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2018 Subaru Legacy review – Roadshow


The 2018 Subaru Legacy probably won’t turn many heads with its looks. Its conservative sheetmetal harks back to a time when inoffensive styling ruled the midsize sedan realm, but in recent years the segment has received an injection of pizzazz. Vehicles like the Chevrolet Malibu, Ford Fusion, Honda Accord and even the Toyota Camry have all traded in their uninspiring threads for more visually stimulating attire. That has left the Volkswagen Passat and Legacy to duke it out for the title of the most milquetoast offering in class.

But that’s not to say the Legacy doesn’t have any redeeming qualities. If you can get past its sterile appearance you’ll discover a solid car that brings a comfortable and spacious cabin, large amount of technology and impressive all-weather performance with standard all-wheel drive to the table.

Not bad looking, just a little boring.


Nick Miotke/Roadshow

Updated for 2018! Yes, really

Believe it or not, the Legacy did receive styling updates for 2018 with new front and rear fascias, grille and headlights in hopes of producing a sportier-looking specimen. On my 2.5i Sport test car, a dash of aggression comes courtesy of a WRX-like grille, LED fog lights, chrome trim for the rocker panels and model-specific wheels with painted insets. The changes are subtle and, honestly, do little to move the needle of the Legacy’s clean but conservative design.

Revisions continue inside, where upgraded materials with Sport-exclusive blue accent stitching, a new steering wheel and revamped HVAC controls compliment the cabin’s cushy front seats, generous front- and backseat space and 15 cubic-feet trunk. The front seats could use some more side support to better hold occupants in place through turns, but that’s nitpicking in a car built to be a daily commuter. For that, the cabin is fine — comfy, quiet and nicely screwed together.

Tech changes

For 2018, Subaru’s Starlink multimedia system receives a new CPU, resulting in faster startup speeds and better response to inputs. The sharp-looking 8-inch touchscreen is indeed quick to carryout commands with no detectable lag when paging between menus, changing radio stations or calculating navigation routes.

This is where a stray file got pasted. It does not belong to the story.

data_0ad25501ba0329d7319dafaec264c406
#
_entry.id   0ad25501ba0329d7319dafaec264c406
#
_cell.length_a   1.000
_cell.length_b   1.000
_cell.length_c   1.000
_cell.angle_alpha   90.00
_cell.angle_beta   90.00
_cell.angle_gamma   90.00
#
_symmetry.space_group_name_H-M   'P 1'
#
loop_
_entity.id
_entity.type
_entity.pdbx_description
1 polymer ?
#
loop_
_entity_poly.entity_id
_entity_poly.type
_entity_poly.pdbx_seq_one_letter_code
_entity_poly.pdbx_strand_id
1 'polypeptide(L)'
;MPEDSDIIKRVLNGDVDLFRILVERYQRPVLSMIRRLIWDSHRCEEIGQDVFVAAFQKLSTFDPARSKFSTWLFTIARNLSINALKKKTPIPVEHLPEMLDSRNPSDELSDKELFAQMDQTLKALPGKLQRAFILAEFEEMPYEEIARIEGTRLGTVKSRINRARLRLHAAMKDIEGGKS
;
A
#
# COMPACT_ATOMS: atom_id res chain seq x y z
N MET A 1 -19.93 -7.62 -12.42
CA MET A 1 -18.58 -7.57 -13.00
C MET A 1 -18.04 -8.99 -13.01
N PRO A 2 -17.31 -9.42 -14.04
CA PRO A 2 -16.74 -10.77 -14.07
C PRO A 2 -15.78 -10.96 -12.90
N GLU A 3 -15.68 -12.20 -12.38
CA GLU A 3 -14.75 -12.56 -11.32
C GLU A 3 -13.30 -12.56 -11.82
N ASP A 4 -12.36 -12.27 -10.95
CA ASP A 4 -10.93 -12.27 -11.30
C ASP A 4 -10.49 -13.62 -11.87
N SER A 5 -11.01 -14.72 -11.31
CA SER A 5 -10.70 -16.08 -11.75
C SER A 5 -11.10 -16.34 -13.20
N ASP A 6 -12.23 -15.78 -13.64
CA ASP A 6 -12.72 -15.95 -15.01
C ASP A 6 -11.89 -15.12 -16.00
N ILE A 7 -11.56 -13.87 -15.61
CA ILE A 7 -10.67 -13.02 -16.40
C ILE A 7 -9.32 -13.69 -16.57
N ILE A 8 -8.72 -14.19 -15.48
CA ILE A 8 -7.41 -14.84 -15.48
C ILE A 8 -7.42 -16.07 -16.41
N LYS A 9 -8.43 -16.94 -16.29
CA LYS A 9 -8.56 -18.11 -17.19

Starlink gets quicker thanks to a new CPU.


Nick Miotke/Roadshow

Starlink is intuitive to use, with a home screen featuring large tiles to easily get to a desired menu. Those who don’t care for Starlink will be happy to know that both Apple CarPlay and Android Auto compatibility is included in the Legacy’s infotainment, too.

For safety, an optional EyeSight system bundles in adaptive cruise control, automatic emergency braking and lane departure warning with lane keep assist. Tuning for auto braking and lane departure are on point — not overly sensitive and only triggering audible and visual dash warnings at warranted times. To further help in parking lots, the backup camera and rear cross traffic alert are joined by a reverse automatic braking system for 2018 that’ll engage the brakes while backing up in hopes of preventing potential collisions.

Competent performer

Like the exterior design, the Legacy’s drive character isn’t going to raise heart rates, but it is a solid all-around performer. Retuned dampers provide a complaint ride around town, softening the blows from bumps, while body roll is minimal through curves. Steering is both light and direct and the brakes are strong with firm pedal feedback.

Where the Legacy scores big points is in snow. As the only entry in the class with standard all-wheel-drive, it easily tears through 7 inches of powder on the stock Goodyear Eagle LS2 all-season tires.

Power comes from a 2.5-liter boxer four-cylinder making 175 horsepower and 174 pound-feet of torque, connected to continuously variable transmission. Power is adequate and the CVT is among the best ones on the market with ‘steps’ tuned in to make it behave like a conventional automatic transmission. The powertrain is smooth and responsive, and returns 25 mpg in the city and 34 mpg on the highway, which is excellent considering the added effort of all-wheel drive.

My Legacy

The Legacy 2.5i Sport test car with the optional EyeSight safety tech carries an as-tested price of $29,300, and this is exactly how I’d spec my car if I was set on putting one in my garage. I’m a fan of the Sport model’s exterior tweaks, the cloth interior with heated front seats and tech features that don’t annoy the driver with false alarms. For a sub-$30,000 vehicle, the Sport model offers great value and year-round performance.

A lot of content with the sub-$30,000 price tag.


Nick Miotke/Roadshow

A safe but unsexy choice

With comfortable ride performance, admirable fuel efficiency, a spacious cabin, large trunk and full menu of infotainment and safety technology, the Legacy checks all the requirements to be a player in the midsize sedan class. Setting it apart from everyone else are excellent snow capabilities with all-wheel drive that should instantly put the Subaru on shopping lists of people living in harsh winter climates.

Those who put more value in style and fun behind-the-wheel will definitely want to look elsewhere.



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